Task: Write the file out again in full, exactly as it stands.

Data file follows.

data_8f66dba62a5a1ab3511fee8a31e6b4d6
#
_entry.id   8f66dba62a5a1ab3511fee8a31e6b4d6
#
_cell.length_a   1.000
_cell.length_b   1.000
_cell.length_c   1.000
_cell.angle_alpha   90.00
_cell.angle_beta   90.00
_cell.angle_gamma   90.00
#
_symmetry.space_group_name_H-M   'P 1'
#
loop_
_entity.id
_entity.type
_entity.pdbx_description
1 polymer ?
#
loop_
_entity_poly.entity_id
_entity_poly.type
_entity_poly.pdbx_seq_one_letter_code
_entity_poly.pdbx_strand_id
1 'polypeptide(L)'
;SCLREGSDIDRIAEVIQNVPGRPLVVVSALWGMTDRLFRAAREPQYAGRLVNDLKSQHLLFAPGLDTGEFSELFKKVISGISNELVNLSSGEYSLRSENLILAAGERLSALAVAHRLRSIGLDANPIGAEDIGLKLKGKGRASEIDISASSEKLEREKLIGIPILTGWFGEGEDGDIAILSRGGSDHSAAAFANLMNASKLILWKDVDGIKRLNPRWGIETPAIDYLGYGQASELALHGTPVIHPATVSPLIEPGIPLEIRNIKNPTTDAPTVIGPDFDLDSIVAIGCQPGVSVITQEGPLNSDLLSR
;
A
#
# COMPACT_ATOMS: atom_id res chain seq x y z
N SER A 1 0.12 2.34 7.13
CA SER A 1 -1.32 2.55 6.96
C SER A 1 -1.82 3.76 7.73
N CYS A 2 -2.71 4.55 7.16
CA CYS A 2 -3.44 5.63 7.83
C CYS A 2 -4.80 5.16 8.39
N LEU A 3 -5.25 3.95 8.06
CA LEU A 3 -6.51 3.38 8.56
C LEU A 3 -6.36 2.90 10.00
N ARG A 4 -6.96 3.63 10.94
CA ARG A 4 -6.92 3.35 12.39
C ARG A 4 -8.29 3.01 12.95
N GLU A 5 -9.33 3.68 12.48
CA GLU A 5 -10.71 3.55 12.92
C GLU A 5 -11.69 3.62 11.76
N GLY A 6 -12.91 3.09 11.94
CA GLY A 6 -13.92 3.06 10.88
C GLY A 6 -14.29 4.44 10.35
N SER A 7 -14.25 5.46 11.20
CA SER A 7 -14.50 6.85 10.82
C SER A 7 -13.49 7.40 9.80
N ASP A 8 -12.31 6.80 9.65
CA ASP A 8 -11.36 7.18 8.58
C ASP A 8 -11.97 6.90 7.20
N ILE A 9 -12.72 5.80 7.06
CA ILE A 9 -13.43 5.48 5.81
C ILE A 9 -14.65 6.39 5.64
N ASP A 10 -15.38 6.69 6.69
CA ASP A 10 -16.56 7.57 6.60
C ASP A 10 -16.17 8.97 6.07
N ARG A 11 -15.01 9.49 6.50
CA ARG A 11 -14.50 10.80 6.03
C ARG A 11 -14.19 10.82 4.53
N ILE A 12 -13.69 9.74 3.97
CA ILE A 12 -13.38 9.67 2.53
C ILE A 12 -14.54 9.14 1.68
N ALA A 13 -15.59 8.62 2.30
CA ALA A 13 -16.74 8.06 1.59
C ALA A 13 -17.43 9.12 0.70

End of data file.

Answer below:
data_8f66dba62a5a1ab3511fee8a31e6b4d6
#
_entry.id   8f66dba62a5a1ab3511fee8a31e6b4d6
#
_cell.length_a   1.000
_cell.length_b   1.000
_cell.length_c   1.000
_cell.angle_alpha   90.00
_cell.angle_beta   90.00
_cell.angle_gamma   90.00
#
_symmetry.space_group_name_H-M   'P 1'
#
loop_
_entity.id
_entity.type
_entity.pdbx_description
1 polymer ?
#
loop_
_entity_poly.entity_id
_entity_poly.type
_entity_poly.pdbx_seq_one_letter_code
_entity_poly.pdbx_strand_id
1 'polypeptide(L)'
;SCLREGSDIDRIAEVIQNVPGRPLVVVSALWGMTDRLFRAAREPQYAGRLVNDLKSQHLLFAPGLDTGEFSELFKKVISGISNELVNLSSGEYSLRSENLILAAGERLSALAVAHRLRSIGLDANPIGAEDIGLKLKGKGRASEIDISASSEKLEREKLIGIPILTGWFGEGEDGDIAILSRGGSDHSAAAFANLMNASKLILWKDVDGIKRLNPRWGIETPAIDYLGYGQASELALHGTPVIHPATVSPLIEPGIPLEIRNIKNPTTDAPTVIGPDFDLDSIVAIGCQPGVSVITQEGPLNSDLLSR
;
A
#
# COMPACT_ATOMS: atom_id res chain seq x y z
N SER A 1 0.12 2.34 7.13
CA SER A 1 -1.32 2.55 6.96
C SER A 1 -1.82 3.76 7.73
N CYS A 2 -2.71 4.55 7.16
CA CYS A 2 -3.44 5.63 7.83
C CYS A 2 -4.80 5.16 8.39
N LEU A 3 -5.25 3.95 8.06
CA LEU A 3 -6.51 3.38 8.56
C LEU A 3 -6.36 2.90 10.00
N ARG A 4 -6.96 3.63 10.94
CA ARG A 4 -6.92 3.35 12.39
C ARG A 4 -8.29 3.01 12.95
N GLU A 5 -9.33 3.68 12.48
CA GLU A 5 -10.71 3.55 12.92
C GLU A 5 -11.69 3.62 11.76
N GLY A 6 -12.91 3.09 11.94
CA GLY A 6 -13.92 3.06 10.88
C GLY A 6 -14.29 4.44 10.35
N SER A 7 -14.25 5.46 11.20
CA SER A 7 -14.50 6.85 10.82
C SER A 7 -13.49 7.40 9.80
N ASP A 8 -12.31 6.80 9.65
CA ASP A 8 -11.36 7.18 8.58
C ASP A 8 -11.97 6.90 7.20
N ILE A 9 -12.72 5.80 7.06
CA ILE A 9 -13.43 5.48 5.81
C ILE A 9 -14.65 6.39 5.64
N ASP A 10 -15.38 6.69 6.69
CA ASP A 10 -16.56 7.57 6.60
C ASP A 10 -16.17 8.97 6.07
N ARG A 11 -15.01 9.49 6.50
CA ARG A 11 -14.50 10.80 6.03
C ARG A 11 -14.19 10.82 4.53
N ILE A 12 -13.69 9.74 3.97
CA ILE A 12 -13.38 9.67 2.53
C ILE A 12 -14.54 9.14 1.68
N ALA A 13 -15.59 8.62 2.30
CA ALA A 13 -16.74 8.06 1.59
C ALA A 13 -17.43 9.12 0.70